"Northwestern fans can be both heartened and disheartened by the loss to Minnesota just like how nineteenth-century resurrectionists were heartened when they pried a heart from a freshly-buried corpse and then disheartened it when they sold it to a disreputable anatomist."
WHAT IS THE BLOGPOLL? It's basically the AP poll except with bloggers. It's a poll and so fall prey to all the things that polls fall prey to, but if you're so inclined these are the reasons the BlogPoll might be superior to other polls out there:
Everyone watches a ton of football. It's ironic that the two most prominent polls survey perhaps the two least qualified groups of people to vote: journalists and coaches. Both spend their Saturdays laser-focused on one game. Thanks to Gameplan and DirectTV, bloggers can suck in as many as 20 games every weekend.
Biases are disclosed and closely monitored. Every voter has to have a favorite team; voters without are laughed at and told to watch something soulless. The poll closely tracks each voter's level of bias and uses stern disapproval to keep would-be homers in check. (Would-be negative nancies are not quite so easily dissuaded.)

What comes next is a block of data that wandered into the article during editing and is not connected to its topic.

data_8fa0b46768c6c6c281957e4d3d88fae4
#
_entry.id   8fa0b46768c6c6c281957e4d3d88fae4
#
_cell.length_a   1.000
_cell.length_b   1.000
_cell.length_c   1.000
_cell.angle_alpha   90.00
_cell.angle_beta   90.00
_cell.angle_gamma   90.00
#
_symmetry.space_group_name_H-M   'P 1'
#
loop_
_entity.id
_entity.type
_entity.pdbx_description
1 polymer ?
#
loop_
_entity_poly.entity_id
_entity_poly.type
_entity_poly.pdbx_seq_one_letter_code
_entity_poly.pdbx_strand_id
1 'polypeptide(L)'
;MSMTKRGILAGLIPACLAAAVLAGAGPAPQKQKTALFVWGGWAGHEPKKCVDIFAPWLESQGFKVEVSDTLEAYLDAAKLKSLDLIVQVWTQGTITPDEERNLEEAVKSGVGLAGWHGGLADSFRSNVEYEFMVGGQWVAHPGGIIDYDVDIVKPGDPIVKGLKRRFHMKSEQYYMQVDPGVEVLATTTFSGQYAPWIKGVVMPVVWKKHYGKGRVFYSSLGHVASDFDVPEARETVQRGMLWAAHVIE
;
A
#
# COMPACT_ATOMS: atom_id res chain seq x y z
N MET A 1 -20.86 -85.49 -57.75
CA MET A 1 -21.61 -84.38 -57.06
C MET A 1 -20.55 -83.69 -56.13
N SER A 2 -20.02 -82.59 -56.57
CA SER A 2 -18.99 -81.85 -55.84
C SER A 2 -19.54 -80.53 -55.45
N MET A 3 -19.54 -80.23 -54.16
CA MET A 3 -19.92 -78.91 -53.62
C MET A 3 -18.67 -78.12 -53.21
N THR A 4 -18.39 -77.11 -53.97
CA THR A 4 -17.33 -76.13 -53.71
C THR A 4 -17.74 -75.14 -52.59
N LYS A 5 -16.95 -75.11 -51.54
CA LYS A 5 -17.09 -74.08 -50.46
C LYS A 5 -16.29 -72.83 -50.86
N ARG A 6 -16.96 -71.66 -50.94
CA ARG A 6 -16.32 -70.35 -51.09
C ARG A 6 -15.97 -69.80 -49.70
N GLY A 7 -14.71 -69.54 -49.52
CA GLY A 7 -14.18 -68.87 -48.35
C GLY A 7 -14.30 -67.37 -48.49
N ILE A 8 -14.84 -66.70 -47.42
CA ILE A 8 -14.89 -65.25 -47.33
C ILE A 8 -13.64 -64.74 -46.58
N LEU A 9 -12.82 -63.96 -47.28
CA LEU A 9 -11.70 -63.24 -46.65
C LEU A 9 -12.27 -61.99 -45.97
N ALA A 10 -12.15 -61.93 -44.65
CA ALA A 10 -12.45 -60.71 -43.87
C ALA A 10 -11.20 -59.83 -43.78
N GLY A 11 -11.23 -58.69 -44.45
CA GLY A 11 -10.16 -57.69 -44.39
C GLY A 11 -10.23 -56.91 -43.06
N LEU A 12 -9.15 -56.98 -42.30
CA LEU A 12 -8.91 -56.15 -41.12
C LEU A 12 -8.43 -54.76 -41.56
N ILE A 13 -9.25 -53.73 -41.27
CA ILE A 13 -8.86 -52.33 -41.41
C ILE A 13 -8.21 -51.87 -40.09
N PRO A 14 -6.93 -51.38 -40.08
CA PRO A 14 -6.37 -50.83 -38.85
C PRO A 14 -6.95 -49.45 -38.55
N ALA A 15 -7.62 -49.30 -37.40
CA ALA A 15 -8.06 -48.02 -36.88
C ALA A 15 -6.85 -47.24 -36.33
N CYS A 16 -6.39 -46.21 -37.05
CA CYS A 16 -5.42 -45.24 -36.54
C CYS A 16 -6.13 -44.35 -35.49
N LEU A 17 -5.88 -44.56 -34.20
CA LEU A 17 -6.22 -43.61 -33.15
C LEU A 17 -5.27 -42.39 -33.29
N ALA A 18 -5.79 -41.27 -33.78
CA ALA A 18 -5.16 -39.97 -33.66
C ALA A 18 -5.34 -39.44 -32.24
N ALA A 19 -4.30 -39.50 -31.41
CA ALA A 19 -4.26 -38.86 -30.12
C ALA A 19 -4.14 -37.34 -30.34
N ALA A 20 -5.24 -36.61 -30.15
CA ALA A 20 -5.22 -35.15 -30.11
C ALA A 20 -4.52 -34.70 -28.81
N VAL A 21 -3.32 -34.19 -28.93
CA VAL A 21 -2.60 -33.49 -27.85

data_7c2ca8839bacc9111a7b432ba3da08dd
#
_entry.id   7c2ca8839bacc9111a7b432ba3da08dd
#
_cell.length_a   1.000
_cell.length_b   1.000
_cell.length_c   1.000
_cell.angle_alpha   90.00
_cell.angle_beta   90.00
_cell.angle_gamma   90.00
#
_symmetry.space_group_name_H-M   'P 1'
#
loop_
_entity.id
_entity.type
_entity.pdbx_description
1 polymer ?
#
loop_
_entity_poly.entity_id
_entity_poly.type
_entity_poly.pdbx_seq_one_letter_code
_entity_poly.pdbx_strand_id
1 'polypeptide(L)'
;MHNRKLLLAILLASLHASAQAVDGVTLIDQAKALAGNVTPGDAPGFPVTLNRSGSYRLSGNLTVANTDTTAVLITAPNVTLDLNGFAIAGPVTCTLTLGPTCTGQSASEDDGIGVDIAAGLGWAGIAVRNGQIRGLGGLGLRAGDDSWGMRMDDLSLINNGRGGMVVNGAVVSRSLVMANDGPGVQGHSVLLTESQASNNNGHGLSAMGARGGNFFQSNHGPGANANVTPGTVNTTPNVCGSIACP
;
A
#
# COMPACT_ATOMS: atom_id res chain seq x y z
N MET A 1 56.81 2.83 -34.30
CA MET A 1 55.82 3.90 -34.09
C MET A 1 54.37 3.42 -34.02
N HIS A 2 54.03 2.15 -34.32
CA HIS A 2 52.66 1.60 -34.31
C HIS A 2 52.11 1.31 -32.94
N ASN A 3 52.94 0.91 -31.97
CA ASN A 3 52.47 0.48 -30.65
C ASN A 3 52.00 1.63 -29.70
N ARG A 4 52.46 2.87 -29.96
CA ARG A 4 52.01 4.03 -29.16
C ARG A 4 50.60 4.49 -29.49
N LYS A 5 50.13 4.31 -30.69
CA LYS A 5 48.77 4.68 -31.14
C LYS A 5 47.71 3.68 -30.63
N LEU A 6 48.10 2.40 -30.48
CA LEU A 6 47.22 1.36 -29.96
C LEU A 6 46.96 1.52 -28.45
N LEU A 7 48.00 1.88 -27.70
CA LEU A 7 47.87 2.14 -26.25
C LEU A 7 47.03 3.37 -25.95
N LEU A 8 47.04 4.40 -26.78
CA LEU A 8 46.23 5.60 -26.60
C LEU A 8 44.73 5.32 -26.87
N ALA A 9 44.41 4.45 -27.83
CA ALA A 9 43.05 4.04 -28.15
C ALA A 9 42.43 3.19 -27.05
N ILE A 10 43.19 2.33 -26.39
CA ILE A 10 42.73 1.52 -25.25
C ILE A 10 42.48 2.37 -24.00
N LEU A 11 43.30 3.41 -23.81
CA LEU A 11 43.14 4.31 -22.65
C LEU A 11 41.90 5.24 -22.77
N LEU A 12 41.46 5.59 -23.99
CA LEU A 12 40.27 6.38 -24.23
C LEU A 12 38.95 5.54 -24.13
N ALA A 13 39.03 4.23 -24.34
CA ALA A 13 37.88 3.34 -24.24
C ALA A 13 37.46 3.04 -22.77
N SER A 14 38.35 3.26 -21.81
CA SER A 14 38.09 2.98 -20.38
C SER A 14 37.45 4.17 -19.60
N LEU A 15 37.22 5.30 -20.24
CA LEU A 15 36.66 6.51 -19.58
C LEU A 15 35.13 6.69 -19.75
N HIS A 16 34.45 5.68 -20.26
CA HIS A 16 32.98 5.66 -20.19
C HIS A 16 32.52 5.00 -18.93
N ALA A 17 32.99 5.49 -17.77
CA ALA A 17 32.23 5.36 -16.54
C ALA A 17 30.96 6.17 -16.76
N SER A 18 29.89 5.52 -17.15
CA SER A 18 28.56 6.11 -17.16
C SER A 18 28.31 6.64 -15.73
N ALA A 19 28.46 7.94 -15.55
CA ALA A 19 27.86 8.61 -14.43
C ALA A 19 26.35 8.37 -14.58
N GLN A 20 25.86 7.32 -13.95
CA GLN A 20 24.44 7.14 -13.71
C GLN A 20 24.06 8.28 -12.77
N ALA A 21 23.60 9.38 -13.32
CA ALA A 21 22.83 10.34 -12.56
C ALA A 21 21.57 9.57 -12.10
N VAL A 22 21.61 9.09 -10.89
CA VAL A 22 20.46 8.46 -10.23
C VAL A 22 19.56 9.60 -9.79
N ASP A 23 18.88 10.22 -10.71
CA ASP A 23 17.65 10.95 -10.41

The poll's goals are clearly stated. The AP poll is full of voters who vote team X super high in the preseason because of its schedule; this is strongly discouraged by the BlogPoll. Preseason polls are supposed to be exclusively about how good a team is thought to be, and postseason polls are supposed to be exclusively about how much a team has accomplished on the field.Â
Now... it is impossible to separate the former from the latter in late-season polls because college football provides such a sparse data set, but at the very least BlogPoll voters know they shouldn't vote a 9-2 USC team #1 even if they think they're the best team unless that 9-2 includes three killer nonconference matchups.
Voters have more time for consideration. The poll comes out Wednesday morning, allowing voters to catch up on everything that happened and discuss it in the blogosphere. Other polls come out Sunday, and almost never take other's arguments into account.Â
It's weirder. The poll has some definite wackos in it, but they are relatively few and act as a net positive, forcing more mainstream voters to argue things like "Kansas probably shouldn't be #20 at 11-0" or "why rank Hawaii at all?"Â
It's more fun. No one really cares, so we can just vote and not have garments rent.